You will seek, to the best of your ability, to slow the rate of decline of your loved one. Alzheimer's disease is considered progressive, ending in death, but I believe that it is possible to slow its rate of progress, the pace at which it debilitates. This is my premise and predicate in the care I provide my own father, and is my same assumption in providing you the information and perspective of this website, to assist you in caring for your loved one.
You won't hear my unique perspective and recommendations echoed by your average neurologist. The mindset and approach of the modern neurologist suffers unfortunately from the same operational poverty common to much of modern medicine: money and profit rule the day, no matter the ultimate result for the patient. This reality is so overarching and implicit that most doctors and other modern health practitioners are likely not even aware of it. As far as they are concerned, they are sincerely trying to "help the patient," and they have no idea what critiques such as mine are talking about. Of course, the more acute, insightful, and intelligent of them do understand this assessment, and some will acknowledge and affirm it, while others won't.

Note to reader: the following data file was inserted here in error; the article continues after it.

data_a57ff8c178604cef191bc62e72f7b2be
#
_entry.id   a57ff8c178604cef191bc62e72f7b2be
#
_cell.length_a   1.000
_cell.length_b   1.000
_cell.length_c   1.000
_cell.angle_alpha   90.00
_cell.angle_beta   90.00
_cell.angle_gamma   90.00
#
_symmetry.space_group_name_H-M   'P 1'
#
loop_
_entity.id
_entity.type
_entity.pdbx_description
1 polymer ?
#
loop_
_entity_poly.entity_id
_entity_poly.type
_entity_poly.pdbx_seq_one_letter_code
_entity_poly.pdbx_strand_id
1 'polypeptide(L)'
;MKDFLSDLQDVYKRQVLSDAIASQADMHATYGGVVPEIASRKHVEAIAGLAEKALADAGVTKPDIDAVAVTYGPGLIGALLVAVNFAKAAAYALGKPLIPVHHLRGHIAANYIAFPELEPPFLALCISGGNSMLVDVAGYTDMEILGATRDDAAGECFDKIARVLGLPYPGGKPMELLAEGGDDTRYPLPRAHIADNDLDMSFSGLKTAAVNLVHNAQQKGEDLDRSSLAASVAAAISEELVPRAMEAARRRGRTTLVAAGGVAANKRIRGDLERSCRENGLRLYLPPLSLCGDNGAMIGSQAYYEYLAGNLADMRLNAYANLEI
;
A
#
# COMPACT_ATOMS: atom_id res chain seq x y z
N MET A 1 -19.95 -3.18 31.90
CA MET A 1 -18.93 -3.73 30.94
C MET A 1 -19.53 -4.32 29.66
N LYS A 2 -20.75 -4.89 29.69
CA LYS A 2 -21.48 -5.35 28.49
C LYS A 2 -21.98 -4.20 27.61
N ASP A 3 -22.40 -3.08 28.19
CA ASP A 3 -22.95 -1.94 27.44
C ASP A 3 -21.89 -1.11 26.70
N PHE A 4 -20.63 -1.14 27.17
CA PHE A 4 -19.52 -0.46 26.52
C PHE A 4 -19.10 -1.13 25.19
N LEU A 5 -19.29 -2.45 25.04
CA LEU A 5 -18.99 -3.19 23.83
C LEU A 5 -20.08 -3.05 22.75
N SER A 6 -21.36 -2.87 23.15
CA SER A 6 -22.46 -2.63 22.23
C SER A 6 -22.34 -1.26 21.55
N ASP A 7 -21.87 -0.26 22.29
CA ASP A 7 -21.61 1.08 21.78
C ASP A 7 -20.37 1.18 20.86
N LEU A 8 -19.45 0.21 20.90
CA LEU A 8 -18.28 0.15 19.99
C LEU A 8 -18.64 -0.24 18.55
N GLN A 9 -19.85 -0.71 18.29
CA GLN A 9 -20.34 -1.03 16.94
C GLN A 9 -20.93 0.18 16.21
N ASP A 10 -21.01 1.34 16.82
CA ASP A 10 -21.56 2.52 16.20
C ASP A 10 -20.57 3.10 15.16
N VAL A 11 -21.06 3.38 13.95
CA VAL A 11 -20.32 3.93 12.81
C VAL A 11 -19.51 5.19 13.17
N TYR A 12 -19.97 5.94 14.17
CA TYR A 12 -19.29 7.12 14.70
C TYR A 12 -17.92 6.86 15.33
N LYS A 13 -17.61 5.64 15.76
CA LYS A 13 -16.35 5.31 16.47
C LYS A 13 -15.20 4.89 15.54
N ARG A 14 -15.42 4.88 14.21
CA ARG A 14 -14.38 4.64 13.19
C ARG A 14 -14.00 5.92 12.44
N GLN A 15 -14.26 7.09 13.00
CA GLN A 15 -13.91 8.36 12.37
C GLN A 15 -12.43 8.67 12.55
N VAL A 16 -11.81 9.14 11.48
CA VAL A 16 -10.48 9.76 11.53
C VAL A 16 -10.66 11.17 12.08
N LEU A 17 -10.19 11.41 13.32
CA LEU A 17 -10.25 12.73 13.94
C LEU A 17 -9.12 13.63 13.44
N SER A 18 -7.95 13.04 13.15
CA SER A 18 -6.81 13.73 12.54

Another element of medicine requiring improvement, but likely characteristic of all medicine from the dawn of time, not just modern medicine, that can be lacking in the area of modern dementia diagnosis and treatment is the so-called bedside manner of the practitioner. In my case, for example, the neurologist who diagnosed my father with dementia (Avery Katz of Clifton, N.J.), uttering words to me I had never officially heard before all my years of life with my father, words that most adult children dread, "Your father has dementia," were spoken to me with the casual tone of someone ordering extra pepperoni on their pizza.